He wrote: “Racism in America is like dust in the air. It seems invisible — even if you’re choking on it — until you let the sun in. Then you see it’s everywhere. As long as we keep shining that light, we have a chance of cleaning it wherever it lands. But we have to stay vigilant, because it’s always still in the air.”

He also gave an interview on SportsCenter Tuesday morning, and they asked him if he has hope things will change. He responded: “I’m torn between hope and history. I have hope that things will change but history tells me they won’t.”

What is encouraging to me now is this generation of young people seems more committed, passionate and compassionate about social justice.

We have seen things like the 1955 murder of Emmett Till, the 1963 church bombing in Birmingham that killed four young girls, civil rights leaders slain, incidents like what we are dealing with now that have become so common in recent years. Immediately after, there is always a rush to demonstrate and protest. But it really has never been sustained, and that is the most discouraging thing to me.

What is encouraging to me now is this generation of young people seems more committed, passionate and compassionate about social justice. They have tools that we have not had before —smart phones and social media. We can readily video anything we see and have the evidence that this is not somebody’s imagination or gut feeling.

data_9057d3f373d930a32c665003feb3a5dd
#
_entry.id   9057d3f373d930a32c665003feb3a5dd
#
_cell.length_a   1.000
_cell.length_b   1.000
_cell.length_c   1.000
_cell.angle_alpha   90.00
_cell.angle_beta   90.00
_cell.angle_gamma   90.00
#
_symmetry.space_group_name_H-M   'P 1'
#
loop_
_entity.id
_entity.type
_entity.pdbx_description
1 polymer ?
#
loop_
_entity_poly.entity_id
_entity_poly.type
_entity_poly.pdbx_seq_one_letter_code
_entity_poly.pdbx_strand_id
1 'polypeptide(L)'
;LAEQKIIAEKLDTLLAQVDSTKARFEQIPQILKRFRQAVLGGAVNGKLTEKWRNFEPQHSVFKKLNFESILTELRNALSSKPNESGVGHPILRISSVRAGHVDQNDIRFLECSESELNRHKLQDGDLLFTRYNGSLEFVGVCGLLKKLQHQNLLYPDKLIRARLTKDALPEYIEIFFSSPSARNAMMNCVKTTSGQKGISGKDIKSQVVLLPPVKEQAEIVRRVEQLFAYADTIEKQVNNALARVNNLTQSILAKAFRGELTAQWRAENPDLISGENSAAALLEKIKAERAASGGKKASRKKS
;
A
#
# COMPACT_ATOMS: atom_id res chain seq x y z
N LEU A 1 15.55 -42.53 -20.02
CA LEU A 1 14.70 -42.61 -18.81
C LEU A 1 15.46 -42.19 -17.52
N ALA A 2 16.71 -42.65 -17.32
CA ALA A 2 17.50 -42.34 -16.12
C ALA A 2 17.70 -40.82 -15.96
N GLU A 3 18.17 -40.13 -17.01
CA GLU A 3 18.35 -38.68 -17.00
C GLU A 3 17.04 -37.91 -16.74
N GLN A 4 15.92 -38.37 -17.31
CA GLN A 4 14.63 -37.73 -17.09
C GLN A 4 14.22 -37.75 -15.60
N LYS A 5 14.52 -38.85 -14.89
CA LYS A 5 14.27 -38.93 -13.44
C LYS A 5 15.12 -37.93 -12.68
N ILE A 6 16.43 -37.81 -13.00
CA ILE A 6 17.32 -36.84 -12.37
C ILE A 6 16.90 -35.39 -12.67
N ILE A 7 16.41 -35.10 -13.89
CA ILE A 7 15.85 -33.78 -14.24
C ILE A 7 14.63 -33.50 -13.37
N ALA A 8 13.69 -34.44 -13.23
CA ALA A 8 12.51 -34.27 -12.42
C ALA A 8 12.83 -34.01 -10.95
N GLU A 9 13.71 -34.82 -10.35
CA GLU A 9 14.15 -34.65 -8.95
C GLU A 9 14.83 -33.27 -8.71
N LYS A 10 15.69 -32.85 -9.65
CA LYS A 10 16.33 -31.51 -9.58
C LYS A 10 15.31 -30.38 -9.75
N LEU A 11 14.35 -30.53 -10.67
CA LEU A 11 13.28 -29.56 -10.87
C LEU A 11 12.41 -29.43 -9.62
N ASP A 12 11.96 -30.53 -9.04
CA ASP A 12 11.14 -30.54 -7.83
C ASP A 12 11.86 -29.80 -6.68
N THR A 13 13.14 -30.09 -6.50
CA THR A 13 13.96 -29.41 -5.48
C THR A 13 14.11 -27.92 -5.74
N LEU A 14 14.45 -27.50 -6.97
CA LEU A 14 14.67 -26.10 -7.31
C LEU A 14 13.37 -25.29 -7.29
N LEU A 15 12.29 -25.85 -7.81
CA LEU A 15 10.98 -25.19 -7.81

This is reality. Racism is real.

Racism is brutal.

Racism can be deadly.

My hope is this generation breaks the pattern in history.

 

This is part of a series of columns about race and racism written by members of the UCF community.

Richard Lapchick in suit and tie

Richard Lapchick is a human-rights activist, pioneer for racial equality and an internationally recognized expert in the field of race and gender issues in sport. He is chair of UCF’s DeVos Sport Business Management Program, director of The Institute for Diversity and Ethics in Sport, and president of the Institute for Sport and Social Justice. He was inducted into the Commonwealth Nations Sport Hall of Fame in the category of “Humanitarian” along with Arthur Ashe and Nelson Mandela.